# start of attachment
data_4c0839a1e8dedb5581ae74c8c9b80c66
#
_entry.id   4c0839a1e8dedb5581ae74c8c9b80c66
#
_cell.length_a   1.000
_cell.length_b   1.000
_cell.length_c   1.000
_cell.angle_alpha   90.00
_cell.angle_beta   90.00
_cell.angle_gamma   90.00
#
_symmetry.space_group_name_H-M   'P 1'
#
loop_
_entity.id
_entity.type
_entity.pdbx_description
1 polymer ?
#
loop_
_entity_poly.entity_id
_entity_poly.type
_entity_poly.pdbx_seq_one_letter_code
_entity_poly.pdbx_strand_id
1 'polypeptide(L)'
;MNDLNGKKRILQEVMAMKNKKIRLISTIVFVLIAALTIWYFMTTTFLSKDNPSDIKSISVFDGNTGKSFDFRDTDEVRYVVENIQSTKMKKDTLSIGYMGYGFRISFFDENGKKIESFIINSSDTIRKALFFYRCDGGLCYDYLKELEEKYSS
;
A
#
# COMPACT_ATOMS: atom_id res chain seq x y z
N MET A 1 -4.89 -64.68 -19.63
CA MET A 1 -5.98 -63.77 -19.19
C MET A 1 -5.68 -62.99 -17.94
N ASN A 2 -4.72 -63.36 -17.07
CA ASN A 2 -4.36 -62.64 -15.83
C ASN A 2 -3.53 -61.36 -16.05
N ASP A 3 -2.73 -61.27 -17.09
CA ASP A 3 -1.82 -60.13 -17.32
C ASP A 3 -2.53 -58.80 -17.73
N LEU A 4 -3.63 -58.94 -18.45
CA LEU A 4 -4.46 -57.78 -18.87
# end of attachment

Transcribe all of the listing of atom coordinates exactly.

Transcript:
data_4c0839a1e8dedb5581ae74c8c9b80c66
#
_entry.id   4c0839a1e8dedb5581ae74c8c9b80c66
#
_cell.length_a   1.000
_cell.length_b   1.000
_cell.length_c   1.000
_cell.angle_alpha   90.00
_cell.angle_beta   90.00
_cell.angle_gamma   90.00
#
_symmetry.space_group_name_H-M   'P 1'
#
loop_
_entity.id
_entity.type
_entity.pdbx_description
1 polymer ?
#
loop_
_entity_poly.entity_id
_entity_poly.type
_entity_poly.pdbx_seq_one_letter_code
_entity_poly.pdbx_strand_id
1 'polypeptide(L)'
;MNDLNGKKRILQEVMAMKNKKIRLISTIVFVLIAALTIWYFMTTTFLSKDNPSDIKSISVFDGNTGKSFDFRDTDEVRYVVENIQSTKMKKDTLSIGYMGYGFRISFFDENGKKIESFIINSSDTIRKALFFYRCDGGLCYDYLKELEEKYSS
;
A
#
# COMPACT_ATOMS: atom_id res chain seq x y z
N MET A 1 -4.89 -64.68 -19.63
CA MET A 1 -5.98 -63.77 -19.19
C MET A 1 -5.68 -62.99 -17.94
N ASN A 2 -4.72 -63.36 -17.07
CA ASN A 2 -4.36 -62.64 -15.83
C ASN A 2 -3.53 -61.36 -16.05
N ASP A 3 -2.73 -61.27 -17.09
CA ASP A 3 -1.82 -60.13 -17.32
C ASP A 3 -2.53 -58.80 -17.73
N LEU A 4 -3.63 -58.94 -18.45
CA LEU A 4 -4.46 -57.78 -18.87